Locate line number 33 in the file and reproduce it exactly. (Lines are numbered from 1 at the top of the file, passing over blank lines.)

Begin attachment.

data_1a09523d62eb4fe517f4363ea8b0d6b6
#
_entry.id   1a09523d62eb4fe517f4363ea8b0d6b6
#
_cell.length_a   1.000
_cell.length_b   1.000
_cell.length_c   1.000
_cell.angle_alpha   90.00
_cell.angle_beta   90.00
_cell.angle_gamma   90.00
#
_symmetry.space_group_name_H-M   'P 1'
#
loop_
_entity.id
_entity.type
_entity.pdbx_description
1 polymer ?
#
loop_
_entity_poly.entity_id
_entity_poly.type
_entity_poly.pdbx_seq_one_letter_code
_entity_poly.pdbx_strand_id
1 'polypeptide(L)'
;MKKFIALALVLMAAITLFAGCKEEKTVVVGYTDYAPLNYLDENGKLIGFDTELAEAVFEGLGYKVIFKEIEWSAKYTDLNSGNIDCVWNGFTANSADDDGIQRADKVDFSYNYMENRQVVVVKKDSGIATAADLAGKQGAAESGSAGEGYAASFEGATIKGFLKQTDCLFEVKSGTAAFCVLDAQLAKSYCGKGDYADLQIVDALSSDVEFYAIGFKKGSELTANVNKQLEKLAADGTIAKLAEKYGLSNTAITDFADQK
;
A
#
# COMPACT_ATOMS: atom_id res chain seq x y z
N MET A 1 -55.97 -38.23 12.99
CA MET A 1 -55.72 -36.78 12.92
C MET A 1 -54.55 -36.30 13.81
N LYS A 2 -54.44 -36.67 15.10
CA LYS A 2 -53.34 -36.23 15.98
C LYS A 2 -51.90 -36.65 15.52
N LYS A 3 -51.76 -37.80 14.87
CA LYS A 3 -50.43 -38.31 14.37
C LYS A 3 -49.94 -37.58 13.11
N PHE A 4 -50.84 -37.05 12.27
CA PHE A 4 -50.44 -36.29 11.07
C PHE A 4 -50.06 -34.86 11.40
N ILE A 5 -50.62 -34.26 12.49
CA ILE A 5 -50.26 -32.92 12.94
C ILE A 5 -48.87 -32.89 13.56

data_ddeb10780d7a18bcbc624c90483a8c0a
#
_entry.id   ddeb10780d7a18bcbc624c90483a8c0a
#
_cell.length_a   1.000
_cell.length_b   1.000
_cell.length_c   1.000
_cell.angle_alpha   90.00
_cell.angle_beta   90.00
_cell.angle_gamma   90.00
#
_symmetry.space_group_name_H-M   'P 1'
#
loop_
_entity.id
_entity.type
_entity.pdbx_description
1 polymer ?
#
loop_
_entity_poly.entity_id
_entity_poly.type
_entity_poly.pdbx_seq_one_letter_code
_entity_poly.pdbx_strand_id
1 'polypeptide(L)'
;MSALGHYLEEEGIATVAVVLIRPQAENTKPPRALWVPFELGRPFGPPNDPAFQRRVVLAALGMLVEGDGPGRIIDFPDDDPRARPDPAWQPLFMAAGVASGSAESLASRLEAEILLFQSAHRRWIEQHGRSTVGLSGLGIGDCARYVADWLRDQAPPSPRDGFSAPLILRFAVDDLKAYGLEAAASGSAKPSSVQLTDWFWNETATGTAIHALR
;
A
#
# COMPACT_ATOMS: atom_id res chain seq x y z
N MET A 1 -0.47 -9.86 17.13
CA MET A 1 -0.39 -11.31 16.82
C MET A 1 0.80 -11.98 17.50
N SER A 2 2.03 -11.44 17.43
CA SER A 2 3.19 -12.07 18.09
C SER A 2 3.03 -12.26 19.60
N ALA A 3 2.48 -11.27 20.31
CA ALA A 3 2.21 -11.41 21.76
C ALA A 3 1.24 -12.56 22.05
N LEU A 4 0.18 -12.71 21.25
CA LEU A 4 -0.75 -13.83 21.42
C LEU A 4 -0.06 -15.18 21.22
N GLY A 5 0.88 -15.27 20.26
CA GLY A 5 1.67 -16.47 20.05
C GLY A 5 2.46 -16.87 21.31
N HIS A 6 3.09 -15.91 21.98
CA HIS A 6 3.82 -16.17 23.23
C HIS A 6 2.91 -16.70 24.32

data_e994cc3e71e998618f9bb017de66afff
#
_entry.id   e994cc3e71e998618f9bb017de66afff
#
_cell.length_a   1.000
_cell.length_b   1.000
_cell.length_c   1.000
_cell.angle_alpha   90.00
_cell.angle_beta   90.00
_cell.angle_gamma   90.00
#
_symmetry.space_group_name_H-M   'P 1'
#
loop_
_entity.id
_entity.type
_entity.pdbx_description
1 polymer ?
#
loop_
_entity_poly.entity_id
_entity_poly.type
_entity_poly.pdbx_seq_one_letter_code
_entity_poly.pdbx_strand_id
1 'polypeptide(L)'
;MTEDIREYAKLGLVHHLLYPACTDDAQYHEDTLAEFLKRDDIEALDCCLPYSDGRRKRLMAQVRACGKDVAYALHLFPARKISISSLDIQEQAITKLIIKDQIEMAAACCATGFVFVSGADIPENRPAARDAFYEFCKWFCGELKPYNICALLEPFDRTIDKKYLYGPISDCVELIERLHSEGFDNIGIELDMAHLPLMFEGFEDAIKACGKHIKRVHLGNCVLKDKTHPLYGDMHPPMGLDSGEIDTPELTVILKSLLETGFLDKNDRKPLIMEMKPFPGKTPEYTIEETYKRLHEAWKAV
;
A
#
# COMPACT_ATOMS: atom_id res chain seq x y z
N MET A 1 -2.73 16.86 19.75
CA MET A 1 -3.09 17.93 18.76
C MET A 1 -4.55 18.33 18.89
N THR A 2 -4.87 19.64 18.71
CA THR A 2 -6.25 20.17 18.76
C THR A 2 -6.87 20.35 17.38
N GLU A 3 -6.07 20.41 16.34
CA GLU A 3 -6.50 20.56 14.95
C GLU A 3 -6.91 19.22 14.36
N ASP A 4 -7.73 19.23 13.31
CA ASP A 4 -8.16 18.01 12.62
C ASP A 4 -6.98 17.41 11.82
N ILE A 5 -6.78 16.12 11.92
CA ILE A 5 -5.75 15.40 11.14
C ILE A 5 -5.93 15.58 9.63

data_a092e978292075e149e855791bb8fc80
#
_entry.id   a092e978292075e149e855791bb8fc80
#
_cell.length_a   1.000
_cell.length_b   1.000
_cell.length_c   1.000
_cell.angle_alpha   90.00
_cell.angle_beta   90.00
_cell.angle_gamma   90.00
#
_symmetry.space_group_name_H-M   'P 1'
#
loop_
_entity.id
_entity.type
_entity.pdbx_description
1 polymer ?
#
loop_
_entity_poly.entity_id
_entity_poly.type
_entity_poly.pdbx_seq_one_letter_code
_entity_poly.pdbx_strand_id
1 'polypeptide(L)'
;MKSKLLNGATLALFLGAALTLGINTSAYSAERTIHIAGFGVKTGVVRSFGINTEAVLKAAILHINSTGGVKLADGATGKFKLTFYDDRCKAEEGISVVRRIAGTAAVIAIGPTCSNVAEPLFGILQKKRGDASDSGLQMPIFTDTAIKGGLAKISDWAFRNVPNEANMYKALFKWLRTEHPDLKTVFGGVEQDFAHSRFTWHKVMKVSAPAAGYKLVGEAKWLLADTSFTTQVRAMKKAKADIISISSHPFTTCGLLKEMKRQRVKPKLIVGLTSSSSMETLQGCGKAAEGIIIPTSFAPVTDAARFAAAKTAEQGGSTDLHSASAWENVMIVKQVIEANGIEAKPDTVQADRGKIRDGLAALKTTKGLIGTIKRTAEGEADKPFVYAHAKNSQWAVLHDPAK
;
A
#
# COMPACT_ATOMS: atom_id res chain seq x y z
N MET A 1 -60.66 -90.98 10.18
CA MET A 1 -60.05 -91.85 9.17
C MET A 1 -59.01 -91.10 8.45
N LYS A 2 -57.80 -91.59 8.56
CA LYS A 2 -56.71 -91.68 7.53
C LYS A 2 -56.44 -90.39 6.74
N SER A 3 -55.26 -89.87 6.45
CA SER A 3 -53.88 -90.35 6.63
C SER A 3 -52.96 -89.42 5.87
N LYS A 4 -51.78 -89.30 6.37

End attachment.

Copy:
C MET A 1 -54.55 -36.30 13.81